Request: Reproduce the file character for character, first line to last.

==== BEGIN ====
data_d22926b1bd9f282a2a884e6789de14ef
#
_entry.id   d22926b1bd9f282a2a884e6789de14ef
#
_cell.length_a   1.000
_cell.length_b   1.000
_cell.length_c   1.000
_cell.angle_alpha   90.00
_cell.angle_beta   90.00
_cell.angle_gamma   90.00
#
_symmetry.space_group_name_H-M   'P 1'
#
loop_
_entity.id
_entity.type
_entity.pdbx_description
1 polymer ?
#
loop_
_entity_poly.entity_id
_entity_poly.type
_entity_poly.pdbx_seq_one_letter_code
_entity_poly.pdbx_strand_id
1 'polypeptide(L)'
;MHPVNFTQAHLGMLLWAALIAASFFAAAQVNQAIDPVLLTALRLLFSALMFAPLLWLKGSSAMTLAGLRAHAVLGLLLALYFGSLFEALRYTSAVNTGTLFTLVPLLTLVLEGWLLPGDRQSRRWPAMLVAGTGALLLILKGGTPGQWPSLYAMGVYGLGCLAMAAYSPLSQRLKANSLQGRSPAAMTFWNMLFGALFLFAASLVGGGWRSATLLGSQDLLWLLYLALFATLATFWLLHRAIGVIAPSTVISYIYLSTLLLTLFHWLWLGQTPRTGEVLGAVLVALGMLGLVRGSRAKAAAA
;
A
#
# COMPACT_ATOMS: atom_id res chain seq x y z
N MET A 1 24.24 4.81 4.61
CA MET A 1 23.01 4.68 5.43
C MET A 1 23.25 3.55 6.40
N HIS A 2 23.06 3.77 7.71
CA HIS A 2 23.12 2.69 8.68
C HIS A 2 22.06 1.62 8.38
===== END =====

data_d22926b1bd9f282a2a884e6789de14ef
#
_entry.id   d22926b1bd9f282a2a884e6789de14ef
#
_cell.length_a   1.000
_cell.length_b   1.000
_cell.length_c   1.000
_cell.angle_alpha   90.00
_cell.angle_beta   90.00
_cell.angle_gamma   90.00
#
_symmetry.space_group_name_H-M   'P 1'
#
loop_
_entity.id
_entity.type
_entity.pdbx_description
1 polymer ?
#
loop_
_entity_poly.entity_id
_entity_poly.type
_entity_poly.pdbx_seq_one_letter_code
_entity_poly.pdbx_strand_id
1 'polypeptide(L)'
;MHPVNFTQAHLGMLLWAALIAASFFAAAQVNQAIDPVLLTALRLLFSALMFAPLLWLKGSSAMTLAGLRAHAVLGLLLALYFGSLFEALRYTSAVNTGTLFTLVPLLTLVLEGWLLPGDRQSRRWPAMLVAGTGALLLILKGGTPGQWPSLYAMGVYGLGCLAMAAYSPLSQRLKANSLQGRSPAAMTFWNMLFGALFLFAASLVGGGWRSATLLGSQDLLWLLYLALFATLATFWLLHRAIGVIAPSTVISYIYLSTLLLTLFHWLWLGQTPRTGEVLGAVLVALGMLGLVRGSRAKAAAA
;
A
#
# COMPACT_ATOMS: atom_id res chain seq x y z
N MET A 1 24.24 4.81 4.61
CA MET A 1 23.01 4.68 5.43
C MET A 1 23.25 3.55 6.40
N HIS A 2 23.06 3.77 7.71
CA HIS A 2 23.12 2.69 8.68
C HIS A 2 22.06 1.62 8.38